Community Strategy Insights

The latest insights on community strategy, technology, and value by FeverBee’s founder, Richard Millington

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Community Strategy Improvements

Richard Millington
Richard Millington

Founder of FeverBee

As we start our Strategy Course this week, here are a few simple tips to make your strategies more useful and relevant.

1) Go with the tide. Go with current social and technological trends rather than try to fight against them. Better yet, lead the way in the new trend. Clinging to the old is a sure-fire way to condemn your community to failure.

2) Work within constraints. Constraints are useful. Don’t assume you will get more time or resources. Cost every tactic by the time and budget it requires and ensure it’s feasible. Assume each team member has 20 to 30 hours a week outside of meetings to work on the community. Constraints are your friend.

3) Position the community. A community should offer unique indispensable value to the brand and to its members. If there are other options (especially easier options) the community has no purpose. Your audience research should help you to a position to deliver indispensable value.

4) Ruthlessly prune tactics. Almost all of us are trying to execute too many tactics that don’t move the needle. Try to focus on just doing a handful of things extremely well. Tactics that only impact a small number of members and those which are repetitive from week to week are typically first in line to be culled.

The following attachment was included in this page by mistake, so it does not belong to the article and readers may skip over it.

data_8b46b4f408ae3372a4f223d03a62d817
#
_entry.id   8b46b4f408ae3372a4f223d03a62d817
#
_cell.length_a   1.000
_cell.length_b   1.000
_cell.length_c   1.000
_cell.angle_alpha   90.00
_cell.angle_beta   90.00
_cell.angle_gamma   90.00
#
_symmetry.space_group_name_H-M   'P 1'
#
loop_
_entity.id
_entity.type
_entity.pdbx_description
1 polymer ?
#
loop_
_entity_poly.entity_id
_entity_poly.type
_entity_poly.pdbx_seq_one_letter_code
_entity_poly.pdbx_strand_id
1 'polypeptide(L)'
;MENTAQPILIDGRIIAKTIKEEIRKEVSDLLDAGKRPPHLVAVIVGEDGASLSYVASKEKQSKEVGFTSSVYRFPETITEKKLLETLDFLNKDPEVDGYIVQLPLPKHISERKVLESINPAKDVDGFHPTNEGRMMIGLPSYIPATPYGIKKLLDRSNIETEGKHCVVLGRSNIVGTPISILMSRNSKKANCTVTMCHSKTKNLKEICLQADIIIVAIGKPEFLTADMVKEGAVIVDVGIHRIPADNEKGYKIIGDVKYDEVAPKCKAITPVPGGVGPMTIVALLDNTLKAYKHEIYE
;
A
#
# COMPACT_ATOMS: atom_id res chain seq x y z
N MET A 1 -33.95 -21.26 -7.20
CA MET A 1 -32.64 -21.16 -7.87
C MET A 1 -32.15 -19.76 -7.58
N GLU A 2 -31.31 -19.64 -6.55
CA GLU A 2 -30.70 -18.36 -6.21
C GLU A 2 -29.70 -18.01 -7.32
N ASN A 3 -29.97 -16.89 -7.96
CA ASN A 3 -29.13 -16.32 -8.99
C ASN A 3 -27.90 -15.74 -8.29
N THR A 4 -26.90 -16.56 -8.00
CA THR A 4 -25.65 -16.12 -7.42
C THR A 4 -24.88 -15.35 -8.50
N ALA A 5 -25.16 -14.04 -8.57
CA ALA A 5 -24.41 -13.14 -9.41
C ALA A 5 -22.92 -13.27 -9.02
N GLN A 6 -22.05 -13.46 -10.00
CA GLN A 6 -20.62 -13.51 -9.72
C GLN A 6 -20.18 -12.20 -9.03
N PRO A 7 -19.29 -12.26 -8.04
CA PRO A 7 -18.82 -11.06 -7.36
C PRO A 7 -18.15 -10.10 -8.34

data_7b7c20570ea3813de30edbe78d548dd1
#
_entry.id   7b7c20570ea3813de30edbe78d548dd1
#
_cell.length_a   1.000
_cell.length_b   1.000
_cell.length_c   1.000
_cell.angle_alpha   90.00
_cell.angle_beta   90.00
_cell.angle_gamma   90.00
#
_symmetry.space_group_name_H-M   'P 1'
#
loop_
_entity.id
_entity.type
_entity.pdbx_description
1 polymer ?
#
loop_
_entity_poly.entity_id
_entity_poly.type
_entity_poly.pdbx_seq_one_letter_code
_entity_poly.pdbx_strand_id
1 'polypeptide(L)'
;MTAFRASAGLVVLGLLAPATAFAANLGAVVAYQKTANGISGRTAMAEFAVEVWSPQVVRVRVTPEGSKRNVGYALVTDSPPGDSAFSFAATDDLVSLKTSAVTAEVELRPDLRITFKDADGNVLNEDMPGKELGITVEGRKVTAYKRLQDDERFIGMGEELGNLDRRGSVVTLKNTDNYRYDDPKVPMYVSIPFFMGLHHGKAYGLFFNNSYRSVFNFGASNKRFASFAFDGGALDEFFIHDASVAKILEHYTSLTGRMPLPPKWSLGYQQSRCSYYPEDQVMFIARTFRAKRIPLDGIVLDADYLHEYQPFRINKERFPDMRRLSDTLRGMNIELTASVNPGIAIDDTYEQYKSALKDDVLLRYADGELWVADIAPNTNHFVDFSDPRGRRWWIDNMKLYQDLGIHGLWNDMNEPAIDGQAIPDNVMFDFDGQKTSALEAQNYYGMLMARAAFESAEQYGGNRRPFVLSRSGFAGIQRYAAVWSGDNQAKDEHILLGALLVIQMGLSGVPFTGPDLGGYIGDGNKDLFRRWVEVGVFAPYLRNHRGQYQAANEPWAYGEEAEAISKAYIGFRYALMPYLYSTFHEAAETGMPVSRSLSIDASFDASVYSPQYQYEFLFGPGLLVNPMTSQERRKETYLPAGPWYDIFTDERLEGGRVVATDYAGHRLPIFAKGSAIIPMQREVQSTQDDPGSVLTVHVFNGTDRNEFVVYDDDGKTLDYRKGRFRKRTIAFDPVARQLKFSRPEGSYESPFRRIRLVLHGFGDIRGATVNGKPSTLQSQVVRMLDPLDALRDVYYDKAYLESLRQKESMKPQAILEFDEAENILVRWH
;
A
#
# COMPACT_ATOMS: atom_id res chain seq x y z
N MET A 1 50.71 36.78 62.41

5) Present options. If you want more support, present your strategy at first as a series of options you can pursue and get senior executives to decide which option they prefer. Each should clearly outline the costs and trade-offs. Typically you will be asked to do a combination of options – but fight back against that. It’s best to have a clear strategy you’re all in for.

6) Guide people the entire way. Nothing in the final strategy should be a surprise, it’s the summation of the conversations you’ve guided your colleagues through. This is a collaborative process that requires input from your colleagues at every major juncture.

This isn’t a comprehensive list, but if you can tackle the above you’ll be doing better than most.

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